One of Mark’s favorite books in 2021 has been Mind Over Matter by Ron Baker, a best-selling author and the co-host of The Soul of Enterprise weekly radio show. In this show, we discuss why studying intellectual capital is important along with its three primary components – human, structural, and social. As Ron says, there’s nothing more pragmatic than a good theory. Accordingly, our chat is far from conceptual or abstract.
Interview Questions and Key Ideas
- Why study economics?
- Why does Marx still have a stranglehold on western civilization?
- Ric Payne’s services firm economic formula and a better one
- Why The Firm of the Future was written
- Non-rival assets
- The importance of theories in business
- Where does value come from and the difference between IP and IC
- Negative intellectual capital
- Tacit knowledge
- The hardest aspect of studying intellectual capital (measuring it)
- After Action Reviews
- Building the invisible balance sheet
There are no solutions. There are only tradeoffs.Thomas Sowell
The Three Components of Intellectual Capital
Why study intellectual capital? I thought Ron gave one of the most captivating responses I’ve ever heard on this matter. He said that 80% of the wealth in the largest economies in the world is in our minds, not (necessarily) in natural resources. Accordingly, what should we be studying? The 80% or the 20%?
Once we embark on a journey to studying intellectual, the approach Ron takes in his book, Mind Over Matter, is to break down intellectual capital (IC) into three components as such:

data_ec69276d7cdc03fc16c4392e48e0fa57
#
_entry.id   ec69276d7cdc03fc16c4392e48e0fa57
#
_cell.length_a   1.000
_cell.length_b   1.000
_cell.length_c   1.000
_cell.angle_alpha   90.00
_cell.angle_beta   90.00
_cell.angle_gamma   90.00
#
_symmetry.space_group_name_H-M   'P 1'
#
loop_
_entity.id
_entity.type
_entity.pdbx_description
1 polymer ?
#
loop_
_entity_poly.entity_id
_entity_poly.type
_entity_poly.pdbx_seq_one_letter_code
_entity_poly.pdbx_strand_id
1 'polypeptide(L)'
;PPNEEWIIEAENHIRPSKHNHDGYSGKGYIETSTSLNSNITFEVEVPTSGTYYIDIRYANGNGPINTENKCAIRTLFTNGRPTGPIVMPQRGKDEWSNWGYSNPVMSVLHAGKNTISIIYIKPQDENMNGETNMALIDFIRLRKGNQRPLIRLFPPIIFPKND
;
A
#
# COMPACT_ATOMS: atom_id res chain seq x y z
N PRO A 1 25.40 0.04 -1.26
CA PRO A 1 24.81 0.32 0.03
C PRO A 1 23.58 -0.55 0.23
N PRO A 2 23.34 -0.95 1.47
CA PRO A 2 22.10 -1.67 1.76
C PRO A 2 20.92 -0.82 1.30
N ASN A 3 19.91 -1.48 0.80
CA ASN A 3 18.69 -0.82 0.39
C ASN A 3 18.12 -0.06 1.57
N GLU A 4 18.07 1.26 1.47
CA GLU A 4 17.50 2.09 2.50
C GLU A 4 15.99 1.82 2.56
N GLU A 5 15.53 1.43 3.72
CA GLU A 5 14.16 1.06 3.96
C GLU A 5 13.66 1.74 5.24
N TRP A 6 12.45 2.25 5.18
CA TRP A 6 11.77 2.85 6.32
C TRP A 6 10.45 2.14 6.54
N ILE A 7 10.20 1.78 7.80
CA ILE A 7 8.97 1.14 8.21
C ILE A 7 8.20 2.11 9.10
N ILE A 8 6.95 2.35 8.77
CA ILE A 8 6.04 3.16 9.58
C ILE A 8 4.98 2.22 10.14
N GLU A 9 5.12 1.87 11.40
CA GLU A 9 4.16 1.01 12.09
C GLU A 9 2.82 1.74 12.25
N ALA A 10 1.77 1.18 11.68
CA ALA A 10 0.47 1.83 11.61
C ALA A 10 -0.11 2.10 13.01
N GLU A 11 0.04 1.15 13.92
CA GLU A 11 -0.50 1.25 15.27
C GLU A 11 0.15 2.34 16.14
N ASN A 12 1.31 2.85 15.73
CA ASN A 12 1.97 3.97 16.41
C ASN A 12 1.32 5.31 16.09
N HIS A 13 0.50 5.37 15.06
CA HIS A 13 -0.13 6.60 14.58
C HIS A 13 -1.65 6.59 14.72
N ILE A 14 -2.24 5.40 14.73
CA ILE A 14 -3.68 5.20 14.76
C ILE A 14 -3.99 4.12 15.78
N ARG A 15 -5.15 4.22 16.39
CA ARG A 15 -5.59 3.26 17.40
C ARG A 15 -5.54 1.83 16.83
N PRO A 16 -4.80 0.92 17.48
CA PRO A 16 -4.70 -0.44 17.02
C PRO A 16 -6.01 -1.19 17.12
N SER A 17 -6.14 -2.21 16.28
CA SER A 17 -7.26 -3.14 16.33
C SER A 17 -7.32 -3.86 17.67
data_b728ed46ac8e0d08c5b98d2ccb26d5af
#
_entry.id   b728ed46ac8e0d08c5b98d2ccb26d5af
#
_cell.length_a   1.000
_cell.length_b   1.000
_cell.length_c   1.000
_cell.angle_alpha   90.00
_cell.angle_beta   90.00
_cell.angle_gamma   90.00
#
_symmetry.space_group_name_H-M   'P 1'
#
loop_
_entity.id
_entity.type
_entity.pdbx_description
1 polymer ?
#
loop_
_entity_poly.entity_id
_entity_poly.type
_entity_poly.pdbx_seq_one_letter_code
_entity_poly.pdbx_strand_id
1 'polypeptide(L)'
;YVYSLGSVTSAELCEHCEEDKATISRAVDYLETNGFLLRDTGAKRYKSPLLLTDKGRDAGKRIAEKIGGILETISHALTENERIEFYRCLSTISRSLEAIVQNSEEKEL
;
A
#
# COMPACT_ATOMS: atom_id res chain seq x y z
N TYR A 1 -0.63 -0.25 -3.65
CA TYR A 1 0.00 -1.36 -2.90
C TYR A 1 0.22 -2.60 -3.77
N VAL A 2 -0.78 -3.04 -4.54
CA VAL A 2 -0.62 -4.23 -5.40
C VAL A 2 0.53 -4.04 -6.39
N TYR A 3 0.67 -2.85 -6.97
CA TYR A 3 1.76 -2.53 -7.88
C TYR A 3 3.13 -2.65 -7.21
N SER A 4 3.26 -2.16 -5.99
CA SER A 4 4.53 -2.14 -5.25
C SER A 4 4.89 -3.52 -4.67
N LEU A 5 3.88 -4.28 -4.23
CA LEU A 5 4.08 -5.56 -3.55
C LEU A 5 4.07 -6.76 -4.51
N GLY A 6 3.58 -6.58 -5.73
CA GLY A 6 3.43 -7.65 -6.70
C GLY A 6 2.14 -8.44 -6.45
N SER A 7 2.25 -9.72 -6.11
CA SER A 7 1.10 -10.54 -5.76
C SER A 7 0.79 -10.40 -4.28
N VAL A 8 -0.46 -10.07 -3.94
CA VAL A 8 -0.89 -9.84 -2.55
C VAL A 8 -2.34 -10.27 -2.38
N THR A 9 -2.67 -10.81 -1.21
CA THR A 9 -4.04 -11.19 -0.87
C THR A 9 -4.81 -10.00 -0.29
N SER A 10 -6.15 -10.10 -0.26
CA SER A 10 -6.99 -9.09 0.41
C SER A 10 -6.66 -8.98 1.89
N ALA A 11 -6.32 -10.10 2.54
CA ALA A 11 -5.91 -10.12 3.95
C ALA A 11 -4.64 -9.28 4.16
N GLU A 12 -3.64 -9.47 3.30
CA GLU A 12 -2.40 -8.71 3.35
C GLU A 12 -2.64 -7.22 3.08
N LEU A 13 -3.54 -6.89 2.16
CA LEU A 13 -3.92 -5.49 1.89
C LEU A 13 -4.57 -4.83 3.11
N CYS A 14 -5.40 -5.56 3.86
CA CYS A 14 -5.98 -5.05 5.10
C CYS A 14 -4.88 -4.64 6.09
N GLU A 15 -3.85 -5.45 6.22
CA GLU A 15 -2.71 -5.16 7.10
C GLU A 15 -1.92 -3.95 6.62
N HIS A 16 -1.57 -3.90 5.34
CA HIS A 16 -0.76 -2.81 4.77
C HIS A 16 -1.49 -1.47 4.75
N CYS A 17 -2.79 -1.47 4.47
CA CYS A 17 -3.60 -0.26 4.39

- Human Capital – between our ears … our ongoing ability to learn and grow.
- Structural Capital – what’s left in the business once people go home at night. Parts of structural capital can be found on the balance sheet.
- Social Capital – alumni, customers, vendors
Ron reminds his readers of the interplay of these three capitals since IC is a verb, not a noun.
The Intellectual Capitalism Series
Mind Over Matter is the third book of Ron Baker’s Intellectual Capitalism Series. The first book in the series is Pricing on Purpose: Creating and Capturing Value. The second book is Measure What Matters to Customers: Using Key Predictive Indicators.
The Lightning Round
We brought back a lighting round during this episode by listing one of the three intellectual capitals and a well-known brand. Ron provided feedback on what came to mind during these intellectual wine and cheese pairings. Here’s the list:
- Human Capital and Amazon
- Social Capital and the NFL
- Structural Capital and Toyota
Books Mentioned on the Show
- The Soul of Enterprise podcast
- The VeraSage Institute
- Ron’s LinkedIn profile
- Twitter feed
- Amazon author page
One of our Top 10 downloads is our first conversation with Ron in 2020. In that show, we talked about NPS, measures and measurement, his books, pricing, and much more.